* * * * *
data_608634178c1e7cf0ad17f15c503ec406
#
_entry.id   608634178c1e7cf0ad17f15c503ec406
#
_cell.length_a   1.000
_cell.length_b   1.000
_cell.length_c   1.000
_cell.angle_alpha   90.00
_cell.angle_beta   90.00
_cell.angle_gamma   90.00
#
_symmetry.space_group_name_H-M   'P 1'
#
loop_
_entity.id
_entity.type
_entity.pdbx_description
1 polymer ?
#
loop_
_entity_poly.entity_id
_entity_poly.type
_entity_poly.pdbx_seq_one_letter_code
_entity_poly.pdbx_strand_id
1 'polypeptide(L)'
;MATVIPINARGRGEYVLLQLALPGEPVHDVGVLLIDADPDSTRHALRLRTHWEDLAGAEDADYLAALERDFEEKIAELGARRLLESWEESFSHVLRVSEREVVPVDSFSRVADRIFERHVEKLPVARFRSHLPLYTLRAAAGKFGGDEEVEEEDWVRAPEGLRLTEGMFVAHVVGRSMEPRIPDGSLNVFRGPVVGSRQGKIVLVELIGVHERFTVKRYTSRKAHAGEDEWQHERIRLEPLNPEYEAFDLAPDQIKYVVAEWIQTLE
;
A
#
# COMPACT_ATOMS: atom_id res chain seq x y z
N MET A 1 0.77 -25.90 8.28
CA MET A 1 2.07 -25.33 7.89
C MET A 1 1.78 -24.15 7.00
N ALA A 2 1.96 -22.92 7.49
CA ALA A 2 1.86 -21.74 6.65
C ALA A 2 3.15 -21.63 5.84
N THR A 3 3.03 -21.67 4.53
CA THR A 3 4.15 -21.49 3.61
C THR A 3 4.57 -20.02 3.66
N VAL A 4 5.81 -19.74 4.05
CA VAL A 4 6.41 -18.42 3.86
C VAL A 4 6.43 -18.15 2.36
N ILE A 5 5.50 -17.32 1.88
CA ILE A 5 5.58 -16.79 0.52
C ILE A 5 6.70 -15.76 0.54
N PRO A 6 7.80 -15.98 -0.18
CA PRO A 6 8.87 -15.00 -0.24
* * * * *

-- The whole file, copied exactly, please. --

data_608634178c1e7cf0ad17f15c503ec406
#
_entry.id   608634178c1e7cf0ad17f15c503ec406
#
_cell.length_a   1.000
_cell.length_b   1.000
_cell.length_c   1.000
_cell.angle_alpha   90.00
_cell.angle_beta   90.00
_cell.angle_gamma   90.00
#
_symmetry.space_group_name_H-M   'P 1'
#
loop_
_entity.id
_entity.type
_entity.pdbx_description
1 polymer ?
#
loop_
_entity_poly.entity_id
_entity_poly.type
_entity_poly.pdbx_seq_one_letter_code
_entity_poly.pdbx_strand_id
1 'polypeptide(L)'
;MATVIPINARGRGEYVLLQLALPGEPVHDVGVLLIDADPDSTRHALRLRTHWEDLAGAEDADYLAALERDFEEKIAELGARRLLESWEESFSHVLRVSEREVVPVDSFSRVADRIFERHVEKLPVARFRSHLPLYTLRAAAGKFGGDEEVEEEDWVRAPEGLRLTEGMFVAHVVGRSMEPRIPDGSLNVFRGPVVGSRQGKIVLVELIGVHERFTVKRYTSRKAHAGEDEWQHERIRLEPLNPEYEAFDLAPDQIKYVVAEWIQTLE
;
A
#
# COMPACT_ATOMS: atom_id res chain seq x y z
N MET A 1 0.77 -25.90 8.28
CA MET A 1 2.07 -25.33 7.89
C MET A 1 1.78 -24.15 7.00
N ALA A 2 1.96 -22.92 7.49
CA ALA A 2 1.86 -21.74 6.65
C ALA A 2 3.15 -21.63 5.84
N THR A 3 3.03 -21.67 4.53
CA THR A 3 4.15 -21.49 3.61
C THR A 3 4.57 -20.02 3.66
N VAL A 4 5.81 -19.74 4.05
CA VAL A 4 6.41 -18.42 3.86
C VAL A 4 6.43 -18.15 2.36
N ILE A 5 5.50 -17.32 1.88
CA ILE A 5 5.58 -16.79 0.52
C ILE A 5 6.70 -15.76 0.54
N PRO A 6 7.80 -15.98 -0.18
CA PRO A 6 8.87 -15.00 -0.24